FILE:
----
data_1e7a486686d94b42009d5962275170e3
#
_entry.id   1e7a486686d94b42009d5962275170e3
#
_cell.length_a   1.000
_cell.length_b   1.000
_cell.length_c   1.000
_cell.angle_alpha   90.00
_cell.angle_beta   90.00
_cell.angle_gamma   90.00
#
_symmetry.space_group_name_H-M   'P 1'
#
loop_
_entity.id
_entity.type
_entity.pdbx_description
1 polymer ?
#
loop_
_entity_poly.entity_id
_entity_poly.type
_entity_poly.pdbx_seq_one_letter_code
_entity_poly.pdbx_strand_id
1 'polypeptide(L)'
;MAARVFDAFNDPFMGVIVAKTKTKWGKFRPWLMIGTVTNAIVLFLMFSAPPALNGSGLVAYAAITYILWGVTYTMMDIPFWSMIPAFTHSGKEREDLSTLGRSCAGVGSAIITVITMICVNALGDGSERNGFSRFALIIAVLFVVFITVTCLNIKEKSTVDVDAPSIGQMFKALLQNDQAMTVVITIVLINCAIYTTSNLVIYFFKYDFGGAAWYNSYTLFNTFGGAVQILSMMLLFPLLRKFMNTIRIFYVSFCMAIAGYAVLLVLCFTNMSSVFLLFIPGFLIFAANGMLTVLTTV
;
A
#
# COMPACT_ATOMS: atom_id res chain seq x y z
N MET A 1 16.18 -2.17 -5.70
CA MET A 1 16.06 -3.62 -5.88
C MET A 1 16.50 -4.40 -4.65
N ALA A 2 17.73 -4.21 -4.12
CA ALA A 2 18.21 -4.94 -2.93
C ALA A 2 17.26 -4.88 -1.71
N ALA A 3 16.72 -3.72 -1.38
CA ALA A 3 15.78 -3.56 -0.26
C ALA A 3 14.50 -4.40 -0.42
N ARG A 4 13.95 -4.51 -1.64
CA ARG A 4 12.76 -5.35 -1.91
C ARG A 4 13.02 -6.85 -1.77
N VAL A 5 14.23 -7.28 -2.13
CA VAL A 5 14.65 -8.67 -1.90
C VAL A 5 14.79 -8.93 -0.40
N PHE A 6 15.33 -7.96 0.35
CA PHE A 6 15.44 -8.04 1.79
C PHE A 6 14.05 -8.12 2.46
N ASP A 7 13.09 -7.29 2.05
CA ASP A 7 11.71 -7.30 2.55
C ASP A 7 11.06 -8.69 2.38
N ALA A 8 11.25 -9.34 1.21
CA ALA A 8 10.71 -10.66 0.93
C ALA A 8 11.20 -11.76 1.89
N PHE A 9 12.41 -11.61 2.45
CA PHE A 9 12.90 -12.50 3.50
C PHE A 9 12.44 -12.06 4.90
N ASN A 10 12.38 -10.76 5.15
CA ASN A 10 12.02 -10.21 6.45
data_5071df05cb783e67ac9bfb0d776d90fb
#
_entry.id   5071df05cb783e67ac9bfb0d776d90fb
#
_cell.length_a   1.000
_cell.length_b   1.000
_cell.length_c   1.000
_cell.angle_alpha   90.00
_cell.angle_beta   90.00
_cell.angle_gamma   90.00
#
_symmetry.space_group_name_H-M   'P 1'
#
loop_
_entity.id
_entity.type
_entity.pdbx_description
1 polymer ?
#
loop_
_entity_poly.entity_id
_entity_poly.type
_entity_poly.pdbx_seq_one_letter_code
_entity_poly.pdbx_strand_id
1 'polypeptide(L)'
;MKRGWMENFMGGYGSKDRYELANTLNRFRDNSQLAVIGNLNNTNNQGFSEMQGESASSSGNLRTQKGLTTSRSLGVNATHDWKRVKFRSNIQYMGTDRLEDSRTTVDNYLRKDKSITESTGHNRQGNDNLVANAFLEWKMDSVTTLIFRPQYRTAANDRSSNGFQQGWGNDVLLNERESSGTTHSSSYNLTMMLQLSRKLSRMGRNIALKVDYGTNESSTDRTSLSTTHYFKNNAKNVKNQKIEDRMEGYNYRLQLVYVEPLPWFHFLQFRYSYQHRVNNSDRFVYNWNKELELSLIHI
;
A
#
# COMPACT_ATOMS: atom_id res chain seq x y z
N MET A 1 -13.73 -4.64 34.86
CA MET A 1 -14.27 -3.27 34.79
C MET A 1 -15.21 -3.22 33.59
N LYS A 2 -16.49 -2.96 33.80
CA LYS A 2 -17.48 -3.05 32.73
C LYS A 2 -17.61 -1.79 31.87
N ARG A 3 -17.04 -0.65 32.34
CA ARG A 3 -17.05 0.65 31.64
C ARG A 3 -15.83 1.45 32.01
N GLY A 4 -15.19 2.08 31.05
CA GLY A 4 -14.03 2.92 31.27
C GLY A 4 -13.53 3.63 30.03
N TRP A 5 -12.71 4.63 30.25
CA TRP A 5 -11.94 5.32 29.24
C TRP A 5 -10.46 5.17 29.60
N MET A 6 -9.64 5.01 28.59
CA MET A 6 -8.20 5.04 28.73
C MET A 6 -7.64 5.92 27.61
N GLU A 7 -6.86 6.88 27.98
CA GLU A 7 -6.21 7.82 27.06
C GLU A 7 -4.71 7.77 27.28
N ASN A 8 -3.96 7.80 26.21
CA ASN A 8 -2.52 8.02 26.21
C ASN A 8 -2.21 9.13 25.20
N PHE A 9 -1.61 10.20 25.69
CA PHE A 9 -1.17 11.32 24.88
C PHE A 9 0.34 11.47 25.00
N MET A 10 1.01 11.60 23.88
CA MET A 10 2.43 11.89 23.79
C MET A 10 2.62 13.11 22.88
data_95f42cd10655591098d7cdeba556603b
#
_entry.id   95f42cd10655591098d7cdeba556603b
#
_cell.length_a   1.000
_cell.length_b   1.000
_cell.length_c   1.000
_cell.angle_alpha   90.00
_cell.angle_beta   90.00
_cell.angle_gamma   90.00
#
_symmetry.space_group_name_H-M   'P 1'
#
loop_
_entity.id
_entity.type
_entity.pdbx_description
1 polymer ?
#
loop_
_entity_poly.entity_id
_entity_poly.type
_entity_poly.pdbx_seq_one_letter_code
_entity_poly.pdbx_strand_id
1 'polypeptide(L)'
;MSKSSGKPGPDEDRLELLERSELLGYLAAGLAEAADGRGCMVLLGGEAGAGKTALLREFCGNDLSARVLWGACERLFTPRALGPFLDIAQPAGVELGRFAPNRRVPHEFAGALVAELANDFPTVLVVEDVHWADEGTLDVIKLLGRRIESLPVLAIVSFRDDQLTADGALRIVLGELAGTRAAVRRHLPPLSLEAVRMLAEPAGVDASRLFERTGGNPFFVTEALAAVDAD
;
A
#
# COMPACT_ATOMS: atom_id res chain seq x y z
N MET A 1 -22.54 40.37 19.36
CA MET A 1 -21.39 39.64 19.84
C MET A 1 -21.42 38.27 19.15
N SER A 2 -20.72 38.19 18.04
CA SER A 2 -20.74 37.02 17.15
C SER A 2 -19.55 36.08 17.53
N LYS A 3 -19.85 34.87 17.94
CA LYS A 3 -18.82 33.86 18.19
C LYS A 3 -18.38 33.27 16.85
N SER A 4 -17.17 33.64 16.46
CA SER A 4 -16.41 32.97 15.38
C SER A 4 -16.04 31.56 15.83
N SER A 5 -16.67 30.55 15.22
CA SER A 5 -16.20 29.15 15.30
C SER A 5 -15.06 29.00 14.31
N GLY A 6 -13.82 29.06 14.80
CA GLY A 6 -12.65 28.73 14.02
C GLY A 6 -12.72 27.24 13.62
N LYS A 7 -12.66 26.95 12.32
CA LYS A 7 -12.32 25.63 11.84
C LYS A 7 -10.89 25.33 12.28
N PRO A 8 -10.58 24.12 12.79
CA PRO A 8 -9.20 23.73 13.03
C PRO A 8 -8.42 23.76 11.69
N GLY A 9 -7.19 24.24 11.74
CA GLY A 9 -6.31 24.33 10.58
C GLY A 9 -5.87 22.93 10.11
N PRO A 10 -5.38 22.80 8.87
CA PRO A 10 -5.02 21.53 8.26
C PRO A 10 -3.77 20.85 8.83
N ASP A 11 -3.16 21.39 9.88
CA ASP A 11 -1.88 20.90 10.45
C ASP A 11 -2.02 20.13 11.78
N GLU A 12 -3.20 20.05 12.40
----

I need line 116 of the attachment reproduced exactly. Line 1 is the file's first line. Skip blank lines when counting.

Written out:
C PHE A 9 0.34 11.47 25.00